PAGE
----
Often categorized with great silent comedy masters Charlie Chaplin and Harold Lloyd, Buster Keaton (1895 – 1966) stands out as the most fearless, difficulty-defying physical showman of his era. Combining riotous comedy with heart-stopping risk, Keaton truly understood the place of peril in comedy, and his films offer the best proof that laughs and gasps naturally go hand-in-hand. An intuitive actor and deft choreographer of sight gags, Keaton’s films exhibit a surprising subtlety, and a beauty in composition that rivals the best silent directors of any genre.
As a very young child, Keaton toured in vaudeville with his parents and trained from an early age to be hurled and swung about for chuckles. Whether being thrown into an orchestra pit or through a bass drum (hence the nickname “Buster”), he would emerge from these alarming stunts with a deadpan expression that brought down the house. This would eventually be part of his grown-up onscreen signature: a solemn mug in the face of uproarious disaster. This contradiction is at the heart of all of Keaton’s films, and is seen most terrifically in his finest works, including the railroad thrill-ride THE GENERAL (in which Keaton famously sits on the front of a moving locomotive), the seafaring romp THE NAVIGATOR (complete with a scuba-diving sequence) and the fantasy detective comedy SHERLOCK JR. (during which Keaton actually fractured his neck while performing a dangerous stunt).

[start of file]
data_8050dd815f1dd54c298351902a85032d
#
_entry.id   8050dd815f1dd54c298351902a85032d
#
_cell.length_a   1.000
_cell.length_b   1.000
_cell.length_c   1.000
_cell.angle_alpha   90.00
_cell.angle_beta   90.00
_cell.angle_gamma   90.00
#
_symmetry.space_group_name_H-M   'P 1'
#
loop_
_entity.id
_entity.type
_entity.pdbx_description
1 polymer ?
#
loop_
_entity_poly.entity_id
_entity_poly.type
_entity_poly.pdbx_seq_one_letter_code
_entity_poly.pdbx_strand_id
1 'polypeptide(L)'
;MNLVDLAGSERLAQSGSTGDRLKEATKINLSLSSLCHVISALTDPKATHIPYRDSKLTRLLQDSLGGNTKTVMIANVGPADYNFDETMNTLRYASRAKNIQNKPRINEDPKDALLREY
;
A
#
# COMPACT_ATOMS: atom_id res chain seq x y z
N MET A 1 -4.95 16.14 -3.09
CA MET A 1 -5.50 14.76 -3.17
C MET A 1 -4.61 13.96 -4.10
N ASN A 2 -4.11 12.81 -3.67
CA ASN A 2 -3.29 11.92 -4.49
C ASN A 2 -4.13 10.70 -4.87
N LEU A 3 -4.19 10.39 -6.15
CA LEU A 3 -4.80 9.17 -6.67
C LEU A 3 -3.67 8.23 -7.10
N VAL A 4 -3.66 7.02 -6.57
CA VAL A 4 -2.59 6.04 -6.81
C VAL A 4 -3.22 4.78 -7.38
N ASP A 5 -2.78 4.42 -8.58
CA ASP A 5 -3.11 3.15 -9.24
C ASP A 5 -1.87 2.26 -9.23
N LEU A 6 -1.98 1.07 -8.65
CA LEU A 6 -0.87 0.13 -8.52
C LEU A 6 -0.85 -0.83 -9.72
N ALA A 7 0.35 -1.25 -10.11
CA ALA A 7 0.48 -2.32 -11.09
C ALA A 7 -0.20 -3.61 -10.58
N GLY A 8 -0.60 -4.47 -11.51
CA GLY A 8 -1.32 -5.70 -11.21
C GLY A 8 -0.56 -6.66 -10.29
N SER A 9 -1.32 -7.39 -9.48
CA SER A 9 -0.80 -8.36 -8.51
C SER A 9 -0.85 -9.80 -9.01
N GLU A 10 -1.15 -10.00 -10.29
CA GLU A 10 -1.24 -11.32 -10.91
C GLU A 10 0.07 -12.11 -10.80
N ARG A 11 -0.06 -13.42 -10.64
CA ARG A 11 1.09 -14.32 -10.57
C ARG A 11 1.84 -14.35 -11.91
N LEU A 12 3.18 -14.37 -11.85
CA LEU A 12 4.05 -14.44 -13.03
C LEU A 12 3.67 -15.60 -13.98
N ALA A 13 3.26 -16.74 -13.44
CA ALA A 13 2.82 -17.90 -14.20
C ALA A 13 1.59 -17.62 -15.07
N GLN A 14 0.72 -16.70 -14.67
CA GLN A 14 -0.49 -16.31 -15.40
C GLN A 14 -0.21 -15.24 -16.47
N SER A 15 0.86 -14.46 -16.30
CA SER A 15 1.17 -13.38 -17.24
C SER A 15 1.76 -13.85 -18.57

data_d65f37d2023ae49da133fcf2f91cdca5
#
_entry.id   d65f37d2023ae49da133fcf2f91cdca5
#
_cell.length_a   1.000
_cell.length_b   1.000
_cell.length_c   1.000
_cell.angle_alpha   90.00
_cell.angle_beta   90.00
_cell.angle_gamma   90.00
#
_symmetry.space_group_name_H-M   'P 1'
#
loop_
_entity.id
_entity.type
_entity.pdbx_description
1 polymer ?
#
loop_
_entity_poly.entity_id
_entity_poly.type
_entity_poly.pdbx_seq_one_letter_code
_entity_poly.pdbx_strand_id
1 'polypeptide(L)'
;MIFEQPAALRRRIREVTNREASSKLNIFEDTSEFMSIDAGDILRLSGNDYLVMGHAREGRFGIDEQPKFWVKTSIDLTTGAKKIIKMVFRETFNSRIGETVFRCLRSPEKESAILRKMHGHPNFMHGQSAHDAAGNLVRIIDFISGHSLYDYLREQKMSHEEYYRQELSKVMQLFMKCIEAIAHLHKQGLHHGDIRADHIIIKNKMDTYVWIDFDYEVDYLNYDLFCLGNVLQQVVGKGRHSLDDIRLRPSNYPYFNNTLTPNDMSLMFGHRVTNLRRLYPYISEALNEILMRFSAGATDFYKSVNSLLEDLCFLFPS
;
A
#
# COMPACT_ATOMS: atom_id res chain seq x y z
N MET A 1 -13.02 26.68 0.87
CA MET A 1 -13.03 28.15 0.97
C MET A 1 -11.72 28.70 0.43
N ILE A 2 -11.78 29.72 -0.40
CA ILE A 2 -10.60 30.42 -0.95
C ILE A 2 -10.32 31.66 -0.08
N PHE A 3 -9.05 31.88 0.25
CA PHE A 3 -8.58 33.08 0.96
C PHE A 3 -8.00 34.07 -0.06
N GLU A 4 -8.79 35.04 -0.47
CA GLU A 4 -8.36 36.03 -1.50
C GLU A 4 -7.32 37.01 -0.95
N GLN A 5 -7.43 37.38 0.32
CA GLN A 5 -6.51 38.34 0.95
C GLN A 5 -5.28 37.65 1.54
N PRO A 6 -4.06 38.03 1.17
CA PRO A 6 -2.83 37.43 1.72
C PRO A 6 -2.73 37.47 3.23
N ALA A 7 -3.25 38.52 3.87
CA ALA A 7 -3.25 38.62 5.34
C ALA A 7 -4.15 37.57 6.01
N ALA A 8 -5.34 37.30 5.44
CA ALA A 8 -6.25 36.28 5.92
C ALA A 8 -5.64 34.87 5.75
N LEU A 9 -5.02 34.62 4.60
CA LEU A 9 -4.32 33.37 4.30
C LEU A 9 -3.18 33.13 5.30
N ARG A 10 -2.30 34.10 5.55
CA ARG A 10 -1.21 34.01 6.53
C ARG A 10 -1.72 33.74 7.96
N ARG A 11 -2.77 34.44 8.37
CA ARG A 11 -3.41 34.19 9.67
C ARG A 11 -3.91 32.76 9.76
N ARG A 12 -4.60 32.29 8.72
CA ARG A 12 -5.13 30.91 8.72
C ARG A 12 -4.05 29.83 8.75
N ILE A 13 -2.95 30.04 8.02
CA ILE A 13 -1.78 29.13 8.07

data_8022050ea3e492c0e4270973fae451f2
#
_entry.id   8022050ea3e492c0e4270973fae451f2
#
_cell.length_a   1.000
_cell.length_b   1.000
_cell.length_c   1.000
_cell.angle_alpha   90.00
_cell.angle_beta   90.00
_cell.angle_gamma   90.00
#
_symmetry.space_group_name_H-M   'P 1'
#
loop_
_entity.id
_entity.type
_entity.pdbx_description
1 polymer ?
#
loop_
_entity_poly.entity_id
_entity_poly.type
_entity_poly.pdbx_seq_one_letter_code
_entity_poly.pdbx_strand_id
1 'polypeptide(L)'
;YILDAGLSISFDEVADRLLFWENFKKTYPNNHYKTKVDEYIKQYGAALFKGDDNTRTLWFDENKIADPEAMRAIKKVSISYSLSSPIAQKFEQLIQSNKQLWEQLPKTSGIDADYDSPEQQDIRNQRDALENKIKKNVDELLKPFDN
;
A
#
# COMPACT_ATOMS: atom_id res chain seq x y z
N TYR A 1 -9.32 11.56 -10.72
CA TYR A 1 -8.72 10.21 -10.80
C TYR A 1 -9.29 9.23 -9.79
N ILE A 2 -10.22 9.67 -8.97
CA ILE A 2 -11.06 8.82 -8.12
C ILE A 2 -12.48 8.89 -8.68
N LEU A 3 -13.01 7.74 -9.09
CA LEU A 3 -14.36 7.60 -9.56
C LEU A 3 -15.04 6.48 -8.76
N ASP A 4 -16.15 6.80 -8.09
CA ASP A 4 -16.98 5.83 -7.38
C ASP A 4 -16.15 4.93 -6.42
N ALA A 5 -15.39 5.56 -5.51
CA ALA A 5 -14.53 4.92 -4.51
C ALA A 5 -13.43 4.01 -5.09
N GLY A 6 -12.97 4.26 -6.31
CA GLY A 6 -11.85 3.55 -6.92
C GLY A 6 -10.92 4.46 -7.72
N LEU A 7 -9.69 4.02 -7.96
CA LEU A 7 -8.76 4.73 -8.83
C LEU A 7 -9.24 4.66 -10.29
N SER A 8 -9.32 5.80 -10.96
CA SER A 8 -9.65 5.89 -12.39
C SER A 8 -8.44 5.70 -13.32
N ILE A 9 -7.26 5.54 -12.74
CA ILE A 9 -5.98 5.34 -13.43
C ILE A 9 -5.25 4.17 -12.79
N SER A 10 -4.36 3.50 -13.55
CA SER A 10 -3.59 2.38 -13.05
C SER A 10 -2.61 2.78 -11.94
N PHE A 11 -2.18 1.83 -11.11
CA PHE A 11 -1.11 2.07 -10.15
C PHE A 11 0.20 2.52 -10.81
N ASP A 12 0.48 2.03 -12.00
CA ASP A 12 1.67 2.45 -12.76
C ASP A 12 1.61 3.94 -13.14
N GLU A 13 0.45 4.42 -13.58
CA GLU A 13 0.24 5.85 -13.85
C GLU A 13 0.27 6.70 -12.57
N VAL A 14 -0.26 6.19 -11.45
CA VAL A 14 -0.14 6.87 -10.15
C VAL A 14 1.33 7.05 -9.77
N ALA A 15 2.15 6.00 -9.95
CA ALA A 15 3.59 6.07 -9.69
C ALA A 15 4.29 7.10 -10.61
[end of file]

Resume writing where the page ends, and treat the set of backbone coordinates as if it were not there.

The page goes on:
"It's said that Chaplin wanted you to like him, but Keaton didn't care. I think he cared, but was too proud to ask. Buster survives tornadoes, waterfalls, avalanches of boulders and falls from great heights, and never pauses to take a bow: He has his eye on his goal. And his movies, seen as a group, are like a sustained act of optimism in the face of adversity; surprising how, without asking, he earns our admiration and tenderness." - Roger Ebert
Santa Monica, CA